The lights are on (ii)

Last week, I wrote about a vexing problem for many knowledge workers: Disengagement from work. Sometimes, despite your most well-meaning efforts, you zone out from work because you have either failed to find value in what you do or the work no longer challenges you. If you currently find yourself in this scenario, all is not lost. There are some steps you can take to re-engage with what you do.

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The lights are on (i)

“Well I should have thought that being bored stiff for three quarters of the time was an excellent preparation for working life.”

Sir Humphrey Appleby (From Yes, Prime Minister)

No matter what line of work you are in, it is essential that you are able to see some value in what you do. Those who do not, quickly become disengaged. Disengaged workers aren’t productive. They come to work not because they want to but because they have to. They are more likely to show up and zone out. Someone I worked with once joked about team members who logged on to the weekly staff meeting, muted their mics and continued watching tv series. I find that a perfect working definition of a disengaged worker. For them, the weekly meeting had become something to be endured but not to be engaged with.

Broadly speaking, I’d say workers disengage because of two reasons:

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Work-life balance vs Work-life integration

For the longest time, personal productivity experts have advocated the achievement of work-life balance as the pinnacle of productivity. They argued that work should be treated as a separate space disconnected from personal life. The productive worker, they said, was one who completed their tasks for the day before closing time, clocked out and went home to spend time with their family. Work was not to be touched at home until they returned to the office the next day. This sharp separation of work and personal life was easier to achieve before the advent of the internet when workers were generally unreachable after office hours.

Stacked stones
Are your work and life in balance?
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What are you measuring: business or busyness?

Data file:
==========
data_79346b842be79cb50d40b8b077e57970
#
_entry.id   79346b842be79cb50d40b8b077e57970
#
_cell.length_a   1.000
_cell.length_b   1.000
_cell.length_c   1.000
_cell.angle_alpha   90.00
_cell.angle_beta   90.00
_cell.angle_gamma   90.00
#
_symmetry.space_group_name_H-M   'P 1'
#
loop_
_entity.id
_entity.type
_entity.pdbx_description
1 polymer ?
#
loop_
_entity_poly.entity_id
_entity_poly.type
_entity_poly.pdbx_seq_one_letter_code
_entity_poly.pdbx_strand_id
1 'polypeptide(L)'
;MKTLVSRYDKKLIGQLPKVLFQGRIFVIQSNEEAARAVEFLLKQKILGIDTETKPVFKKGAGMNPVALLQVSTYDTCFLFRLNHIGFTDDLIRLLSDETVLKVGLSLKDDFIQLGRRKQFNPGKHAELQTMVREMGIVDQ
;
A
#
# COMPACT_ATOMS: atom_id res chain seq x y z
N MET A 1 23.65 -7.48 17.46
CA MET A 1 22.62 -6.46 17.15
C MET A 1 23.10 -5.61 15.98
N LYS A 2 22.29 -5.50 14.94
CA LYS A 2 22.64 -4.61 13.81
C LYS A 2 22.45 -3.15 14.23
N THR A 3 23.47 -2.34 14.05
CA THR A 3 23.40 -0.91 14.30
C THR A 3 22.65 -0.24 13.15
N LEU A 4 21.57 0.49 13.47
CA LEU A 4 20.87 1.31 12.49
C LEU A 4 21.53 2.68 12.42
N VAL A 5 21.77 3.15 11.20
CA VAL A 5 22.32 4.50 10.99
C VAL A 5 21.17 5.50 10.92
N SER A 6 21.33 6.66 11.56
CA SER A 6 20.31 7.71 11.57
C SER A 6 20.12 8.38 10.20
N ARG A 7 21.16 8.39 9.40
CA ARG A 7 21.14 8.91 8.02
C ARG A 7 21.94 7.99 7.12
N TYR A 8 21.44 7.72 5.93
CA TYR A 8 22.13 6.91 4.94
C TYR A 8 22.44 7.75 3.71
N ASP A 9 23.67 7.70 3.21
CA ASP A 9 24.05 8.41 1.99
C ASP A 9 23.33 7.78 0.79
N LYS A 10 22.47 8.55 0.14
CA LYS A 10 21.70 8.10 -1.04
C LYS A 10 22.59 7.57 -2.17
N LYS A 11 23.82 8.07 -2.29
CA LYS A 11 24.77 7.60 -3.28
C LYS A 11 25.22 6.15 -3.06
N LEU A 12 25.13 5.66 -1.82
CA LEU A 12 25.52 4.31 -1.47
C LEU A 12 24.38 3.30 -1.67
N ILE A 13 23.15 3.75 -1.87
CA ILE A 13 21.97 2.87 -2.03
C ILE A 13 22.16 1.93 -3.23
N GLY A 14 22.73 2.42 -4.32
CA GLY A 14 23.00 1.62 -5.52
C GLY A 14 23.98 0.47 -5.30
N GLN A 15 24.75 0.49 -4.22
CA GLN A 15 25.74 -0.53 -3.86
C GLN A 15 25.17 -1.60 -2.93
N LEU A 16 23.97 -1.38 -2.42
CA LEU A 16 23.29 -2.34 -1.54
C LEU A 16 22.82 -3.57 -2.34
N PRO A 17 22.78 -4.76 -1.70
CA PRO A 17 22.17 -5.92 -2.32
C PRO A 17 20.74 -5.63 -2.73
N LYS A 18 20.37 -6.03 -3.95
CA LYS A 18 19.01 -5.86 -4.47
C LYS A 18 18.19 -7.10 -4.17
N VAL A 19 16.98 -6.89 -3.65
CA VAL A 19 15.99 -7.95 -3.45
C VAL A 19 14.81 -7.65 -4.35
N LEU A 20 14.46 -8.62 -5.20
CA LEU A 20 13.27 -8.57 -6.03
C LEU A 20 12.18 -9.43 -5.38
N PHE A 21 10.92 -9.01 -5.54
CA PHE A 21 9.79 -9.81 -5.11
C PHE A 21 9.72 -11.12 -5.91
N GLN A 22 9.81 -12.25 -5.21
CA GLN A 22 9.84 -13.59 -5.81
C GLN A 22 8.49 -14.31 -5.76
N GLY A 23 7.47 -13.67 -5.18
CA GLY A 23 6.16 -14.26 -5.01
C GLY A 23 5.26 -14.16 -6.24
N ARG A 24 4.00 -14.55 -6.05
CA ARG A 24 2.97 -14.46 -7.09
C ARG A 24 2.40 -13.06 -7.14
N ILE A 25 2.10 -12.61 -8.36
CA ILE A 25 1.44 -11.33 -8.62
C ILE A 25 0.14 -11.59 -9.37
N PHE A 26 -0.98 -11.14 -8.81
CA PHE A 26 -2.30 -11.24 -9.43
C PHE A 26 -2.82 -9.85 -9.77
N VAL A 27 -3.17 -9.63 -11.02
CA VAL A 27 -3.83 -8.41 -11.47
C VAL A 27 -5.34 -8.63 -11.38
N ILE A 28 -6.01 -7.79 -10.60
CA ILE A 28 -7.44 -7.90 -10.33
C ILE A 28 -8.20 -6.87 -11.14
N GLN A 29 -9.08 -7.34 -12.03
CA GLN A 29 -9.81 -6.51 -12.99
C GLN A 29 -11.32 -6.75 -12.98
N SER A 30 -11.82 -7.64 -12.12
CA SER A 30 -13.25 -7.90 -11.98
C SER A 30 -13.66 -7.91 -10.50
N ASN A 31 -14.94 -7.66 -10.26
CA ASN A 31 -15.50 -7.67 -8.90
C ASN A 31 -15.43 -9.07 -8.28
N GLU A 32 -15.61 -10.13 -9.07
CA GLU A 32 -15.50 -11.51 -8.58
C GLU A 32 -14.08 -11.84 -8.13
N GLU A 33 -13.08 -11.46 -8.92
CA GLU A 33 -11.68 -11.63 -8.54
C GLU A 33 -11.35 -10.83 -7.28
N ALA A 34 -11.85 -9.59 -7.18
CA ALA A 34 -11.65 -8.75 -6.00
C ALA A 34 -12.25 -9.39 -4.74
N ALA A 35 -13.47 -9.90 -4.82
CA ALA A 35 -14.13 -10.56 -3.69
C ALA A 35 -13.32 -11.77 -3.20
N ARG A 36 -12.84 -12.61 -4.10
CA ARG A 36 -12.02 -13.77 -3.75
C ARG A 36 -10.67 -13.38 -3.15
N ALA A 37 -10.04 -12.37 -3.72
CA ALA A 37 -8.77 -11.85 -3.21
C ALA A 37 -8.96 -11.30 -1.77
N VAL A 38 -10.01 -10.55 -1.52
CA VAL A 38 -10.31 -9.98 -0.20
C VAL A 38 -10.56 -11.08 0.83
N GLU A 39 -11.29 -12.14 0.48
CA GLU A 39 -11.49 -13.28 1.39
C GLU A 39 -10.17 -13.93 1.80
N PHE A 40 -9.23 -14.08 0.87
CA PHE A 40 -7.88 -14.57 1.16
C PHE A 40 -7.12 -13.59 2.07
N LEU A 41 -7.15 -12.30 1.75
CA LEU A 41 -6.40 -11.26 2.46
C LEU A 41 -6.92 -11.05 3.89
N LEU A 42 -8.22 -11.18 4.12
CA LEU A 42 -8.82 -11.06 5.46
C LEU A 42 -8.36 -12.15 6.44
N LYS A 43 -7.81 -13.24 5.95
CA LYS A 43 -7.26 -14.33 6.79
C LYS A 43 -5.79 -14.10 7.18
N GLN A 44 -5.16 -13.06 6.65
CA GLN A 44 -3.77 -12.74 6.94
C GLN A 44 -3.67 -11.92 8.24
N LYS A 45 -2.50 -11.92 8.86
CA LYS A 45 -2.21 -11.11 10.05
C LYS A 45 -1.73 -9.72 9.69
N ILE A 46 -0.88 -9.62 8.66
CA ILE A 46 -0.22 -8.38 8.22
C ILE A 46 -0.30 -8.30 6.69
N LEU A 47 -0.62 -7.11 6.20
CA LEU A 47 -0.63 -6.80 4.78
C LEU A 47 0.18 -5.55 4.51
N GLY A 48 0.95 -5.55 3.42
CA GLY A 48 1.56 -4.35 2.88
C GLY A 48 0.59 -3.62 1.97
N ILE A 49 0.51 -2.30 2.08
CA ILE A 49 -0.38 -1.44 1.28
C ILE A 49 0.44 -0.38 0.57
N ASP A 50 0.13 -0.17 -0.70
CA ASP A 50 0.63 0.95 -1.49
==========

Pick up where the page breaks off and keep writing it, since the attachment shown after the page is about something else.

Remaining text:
In a famous scene from the 1999 Comedy, Office Space, Protagonist Peter Gibbons admits to two Management Consultants that in a given week, he only does about 15 minutes of actual work. It might be amusing to ponder why he hasn’t been fired but the truth is the average office worker can become quite skilled at appearing busy. If you have ever walked into a government office and were confronted by a Staff sitting behind a table covered with files, you probably have an idea what I mean. The files themselves might not have been touched in months but it gives the Staff an excuse to pull one of them and pretend to be reviewing some important detail anytime a visitor walks in.

Not busyness
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Work from home: yay or nay

The Pandemic changed the way we live and work. Companies made annual plans at the end of 2019 and ended up shelving them as governments around the world instituted lockdown policies that made the usual way of working impossible. Eventually, many had to explore new ways to deliver services. Work From Home (WFH) went from being a feel-good experiment that HR occasionally tried to a crucial element of organisational survival. Some industries fared better than others. Workers also responded differently to the new way of working. Some took to the new freedom like a fish to water. Others not so well.